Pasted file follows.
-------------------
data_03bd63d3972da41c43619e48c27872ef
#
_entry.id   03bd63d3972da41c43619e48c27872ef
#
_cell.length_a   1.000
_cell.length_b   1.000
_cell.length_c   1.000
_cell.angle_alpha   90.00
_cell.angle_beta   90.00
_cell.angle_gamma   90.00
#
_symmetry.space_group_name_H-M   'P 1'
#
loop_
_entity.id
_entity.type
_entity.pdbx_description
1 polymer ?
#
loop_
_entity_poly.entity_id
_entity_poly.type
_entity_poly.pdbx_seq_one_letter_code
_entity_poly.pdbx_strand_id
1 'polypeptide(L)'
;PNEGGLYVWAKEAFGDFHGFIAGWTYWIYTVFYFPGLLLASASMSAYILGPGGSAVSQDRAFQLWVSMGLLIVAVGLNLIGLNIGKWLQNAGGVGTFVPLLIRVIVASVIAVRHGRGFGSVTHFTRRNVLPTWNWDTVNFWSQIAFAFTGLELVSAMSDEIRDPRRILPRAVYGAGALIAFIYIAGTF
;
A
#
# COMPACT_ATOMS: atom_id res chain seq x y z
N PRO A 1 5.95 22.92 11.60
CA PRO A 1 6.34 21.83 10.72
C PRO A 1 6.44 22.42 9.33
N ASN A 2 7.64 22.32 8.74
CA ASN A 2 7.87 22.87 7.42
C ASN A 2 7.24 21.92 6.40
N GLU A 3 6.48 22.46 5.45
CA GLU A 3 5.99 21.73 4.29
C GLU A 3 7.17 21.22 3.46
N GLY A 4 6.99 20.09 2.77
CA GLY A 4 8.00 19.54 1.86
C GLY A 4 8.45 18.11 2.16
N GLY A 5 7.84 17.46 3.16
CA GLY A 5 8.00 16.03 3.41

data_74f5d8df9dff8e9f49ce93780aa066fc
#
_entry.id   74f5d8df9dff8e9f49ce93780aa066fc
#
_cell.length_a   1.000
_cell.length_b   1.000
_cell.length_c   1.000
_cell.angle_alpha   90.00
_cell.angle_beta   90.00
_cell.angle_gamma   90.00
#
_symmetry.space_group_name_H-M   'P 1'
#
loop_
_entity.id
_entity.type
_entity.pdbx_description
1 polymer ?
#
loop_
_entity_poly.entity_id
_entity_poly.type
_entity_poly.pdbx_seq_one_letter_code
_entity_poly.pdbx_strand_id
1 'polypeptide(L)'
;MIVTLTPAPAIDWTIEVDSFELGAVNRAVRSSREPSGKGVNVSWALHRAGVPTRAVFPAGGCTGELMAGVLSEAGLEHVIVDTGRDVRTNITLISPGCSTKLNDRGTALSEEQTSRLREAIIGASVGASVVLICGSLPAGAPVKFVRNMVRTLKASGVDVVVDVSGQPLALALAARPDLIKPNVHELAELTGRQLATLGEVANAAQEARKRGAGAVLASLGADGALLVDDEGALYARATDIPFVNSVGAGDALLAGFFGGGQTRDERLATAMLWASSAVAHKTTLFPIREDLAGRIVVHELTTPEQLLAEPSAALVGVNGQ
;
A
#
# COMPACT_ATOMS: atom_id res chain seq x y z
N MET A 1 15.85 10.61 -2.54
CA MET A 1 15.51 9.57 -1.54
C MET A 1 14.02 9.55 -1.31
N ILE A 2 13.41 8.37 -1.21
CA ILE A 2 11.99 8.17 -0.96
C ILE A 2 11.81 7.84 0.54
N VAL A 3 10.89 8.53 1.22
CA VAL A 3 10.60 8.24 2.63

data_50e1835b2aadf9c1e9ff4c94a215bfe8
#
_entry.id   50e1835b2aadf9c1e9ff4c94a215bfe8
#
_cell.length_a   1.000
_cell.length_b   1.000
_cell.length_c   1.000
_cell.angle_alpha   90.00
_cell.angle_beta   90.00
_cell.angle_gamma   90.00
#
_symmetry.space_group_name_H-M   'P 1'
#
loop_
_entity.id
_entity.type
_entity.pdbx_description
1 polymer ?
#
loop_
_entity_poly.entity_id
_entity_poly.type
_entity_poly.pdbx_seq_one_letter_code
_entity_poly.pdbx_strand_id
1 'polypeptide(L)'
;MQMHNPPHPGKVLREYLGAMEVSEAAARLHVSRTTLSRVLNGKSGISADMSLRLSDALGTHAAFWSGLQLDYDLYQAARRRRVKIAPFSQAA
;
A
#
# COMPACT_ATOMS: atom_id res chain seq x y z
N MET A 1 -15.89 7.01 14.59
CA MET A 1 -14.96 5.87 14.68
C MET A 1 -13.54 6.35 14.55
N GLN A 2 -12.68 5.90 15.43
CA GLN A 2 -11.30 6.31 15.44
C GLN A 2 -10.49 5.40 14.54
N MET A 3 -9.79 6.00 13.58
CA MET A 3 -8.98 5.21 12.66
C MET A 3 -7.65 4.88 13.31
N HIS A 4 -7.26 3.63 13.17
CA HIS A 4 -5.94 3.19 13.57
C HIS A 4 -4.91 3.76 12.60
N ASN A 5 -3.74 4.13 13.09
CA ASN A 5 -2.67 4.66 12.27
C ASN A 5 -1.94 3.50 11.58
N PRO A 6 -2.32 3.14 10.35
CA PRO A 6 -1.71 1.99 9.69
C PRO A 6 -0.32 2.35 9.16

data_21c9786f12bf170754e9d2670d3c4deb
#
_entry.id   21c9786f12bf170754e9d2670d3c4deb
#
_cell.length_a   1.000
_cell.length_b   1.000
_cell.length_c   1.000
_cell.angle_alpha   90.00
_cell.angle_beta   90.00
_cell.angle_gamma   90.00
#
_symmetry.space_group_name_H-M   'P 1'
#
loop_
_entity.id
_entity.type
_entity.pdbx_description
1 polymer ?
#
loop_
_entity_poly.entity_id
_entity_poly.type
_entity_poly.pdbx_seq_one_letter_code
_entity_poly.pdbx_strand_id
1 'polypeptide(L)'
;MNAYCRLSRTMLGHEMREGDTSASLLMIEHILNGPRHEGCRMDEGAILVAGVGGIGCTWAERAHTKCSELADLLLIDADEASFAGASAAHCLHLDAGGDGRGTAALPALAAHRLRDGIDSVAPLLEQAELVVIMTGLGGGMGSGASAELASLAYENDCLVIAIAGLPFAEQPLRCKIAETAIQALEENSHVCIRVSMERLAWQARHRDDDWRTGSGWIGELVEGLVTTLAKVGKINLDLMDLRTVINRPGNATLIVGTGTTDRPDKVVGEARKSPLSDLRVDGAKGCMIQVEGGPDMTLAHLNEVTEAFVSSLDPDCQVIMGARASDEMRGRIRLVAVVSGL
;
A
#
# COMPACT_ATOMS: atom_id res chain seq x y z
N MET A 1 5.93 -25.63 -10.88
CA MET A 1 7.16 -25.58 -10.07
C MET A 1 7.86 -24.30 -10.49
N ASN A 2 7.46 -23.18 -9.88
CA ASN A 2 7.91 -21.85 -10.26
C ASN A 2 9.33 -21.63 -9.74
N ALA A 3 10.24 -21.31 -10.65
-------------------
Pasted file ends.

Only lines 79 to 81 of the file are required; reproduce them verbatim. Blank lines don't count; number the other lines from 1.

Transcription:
CA ILE A 2 11.99 8.17 -0.96
C ILE A 2 11.81 7.84 0.54
N VAL A 3 10.89 8.53 1.22